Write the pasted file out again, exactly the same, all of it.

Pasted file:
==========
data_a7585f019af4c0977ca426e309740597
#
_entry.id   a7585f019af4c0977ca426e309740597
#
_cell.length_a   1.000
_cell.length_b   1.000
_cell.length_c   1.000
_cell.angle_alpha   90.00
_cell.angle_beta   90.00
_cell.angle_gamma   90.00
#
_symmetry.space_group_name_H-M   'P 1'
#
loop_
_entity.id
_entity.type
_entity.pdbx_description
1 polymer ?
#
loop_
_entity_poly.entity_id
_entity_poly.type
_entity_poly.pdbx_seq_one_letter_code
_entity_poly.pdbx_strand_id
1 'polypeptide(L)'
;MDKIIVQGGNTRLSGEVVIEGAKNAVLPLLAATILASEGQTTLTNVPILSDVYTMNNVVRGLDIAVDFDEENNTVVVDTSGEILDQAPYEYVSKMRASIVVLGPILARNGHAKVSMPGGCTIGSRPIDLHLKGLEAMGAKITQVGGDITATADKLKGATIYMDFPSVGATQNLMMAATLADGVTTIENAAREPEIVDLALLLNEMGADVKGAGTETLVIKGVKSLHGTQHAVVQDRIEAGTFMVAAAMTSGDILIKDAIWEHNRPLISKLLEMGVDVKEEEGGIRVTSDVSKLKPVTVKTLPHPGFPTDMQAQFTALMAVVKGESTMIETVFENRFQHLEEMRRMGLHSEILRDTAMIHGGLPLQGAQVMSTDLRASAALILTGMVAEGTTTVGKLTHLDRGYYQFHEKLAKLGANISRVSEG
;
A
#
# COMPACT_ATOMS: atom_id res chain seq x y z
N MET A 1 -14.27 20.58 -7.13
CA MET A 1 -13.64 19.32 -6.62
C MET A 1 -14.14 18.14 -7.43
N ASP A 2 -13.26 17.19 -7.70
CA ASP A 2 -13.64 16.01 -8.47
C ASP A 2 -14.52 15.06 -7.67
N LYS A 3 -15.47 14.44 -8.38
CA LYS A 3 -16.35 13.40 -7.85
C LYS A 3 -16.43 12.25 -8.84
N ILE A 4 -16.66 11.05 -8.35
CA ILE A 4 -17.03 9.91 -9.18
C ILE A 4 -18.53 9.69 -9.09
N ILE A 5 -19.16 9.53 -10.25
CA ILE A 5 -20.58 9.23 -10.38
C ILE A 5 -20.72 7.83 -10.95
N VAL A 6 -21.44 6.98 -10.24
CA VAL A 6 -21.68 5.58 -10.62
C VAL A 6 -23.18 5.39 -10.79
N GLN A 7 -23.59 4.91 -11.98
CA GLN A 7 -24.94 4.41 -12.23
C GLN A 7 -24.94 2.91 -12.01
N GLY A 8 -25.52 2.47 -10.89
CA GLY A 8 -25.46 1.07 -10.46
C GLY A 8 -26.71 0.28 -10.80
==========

data_a7585f019af4c0977ca426e309740597
#
_entry.id   a7585f019af4c0977ca426e309740597
#
_cell.length_a   1.000
_cell.length_b   1.000
_cell.length_c   1.000
_cell.angle_alpha   90.00
_cell.angle_beta   90.00
_cell.angle_gamma   90.00
#
_symmetry.space_group_name_H-M   'P 1'
#
loop_
_entity.id
_entity.type
_entity.pdbx_description
1 polymer ?
#
loop_
_entity_poly.entity_id
_entity_poly.type
_entity_poly.pdbx_seq_one_letter_code
_entity_poly.pdbx_strand_id
1 'polypeptide(L)'
;MDKIIVQGGNTRLSGEVVIEGAKNAVLPLLAATILASEGQTTLTNVPILSDVYTMNNVVRGLDIAVDFDEENNTVVVDTSGEILDQAPYEYVSKMRASIVVLGPILARNGHAKVSMPGGCTIGSRPIDLHLKGLEAMGAKITQVGGDITATADKLKGATIYMDFPSVGATQNLMMAATLADGVTTIENAAREPEIVDLALLLNEMGADVKGAGTETLVIKGVKSLHGTQHAVVQDRIEAGTFMVAAAMTSGDILIKDAIWEHNRPLISKLLEMGVDVKEEEGGIRVTSDVSKLKPVTVKTLPHPGFPTDMQAQFTALMAVVKGESTMIETVFENRFQHLEEMRRMGLHSEILRDTAMIHGGLPLQGAQVMSTDLRASAALILTGMVAEGTTTVGKLTHLDRGYYQFHEKLAKLGANISRVSEG
;
A
#
# COMPACT_ATOMS: atom_id res chain seq x y z
N MET A 1 -14.27 20.58 -7.13
CA MET A 1 -13.64 19.32 -6.62
C MET A 1 -14.14 18.14 -7.43
N ASP A 2 -13.26 17.19 -7.70
CA ASP A 2 -13.64 16.01 -8.47
C ASP A 2 -14.52 15.06 -7.67
N LYS A 3 -15.47 14.44 -8.38
CA LYS A 3 -16.35 13.40 -7.85
C LYS A 3 -16.43 12.25 -8.84
N ILE A 4 -16.66 11.05 -8.35
CA ILE A 4 -17.03 9.91 -9.18
C ILE A 4 -18.53 9.69 -9.09
N ILE A 5 -19.16 9.53 -10.25
CA ILE A 5 -20.58 9.23 -10.38
C ILE A 5 -20.72 7.83 -10.95
N VAL A 6 -21.44 6.98 -10.24
CA VAL A 6 -21.68 5.58 -10.62
C VAL A 6 -23.18 5.39 -10.79
N GLN A 7 -23.59 4.91 -11.98
CA GLN A 7 -24.94 4.41 -12.23
C GLN A 7 -24.94 2.91 -12.01
N GLY A 8 -25.52 2.47 -10.89
CA GLY A 8 -25.46 1.07 -10.46
C GLY A 8 -26.71 0.28 -10.80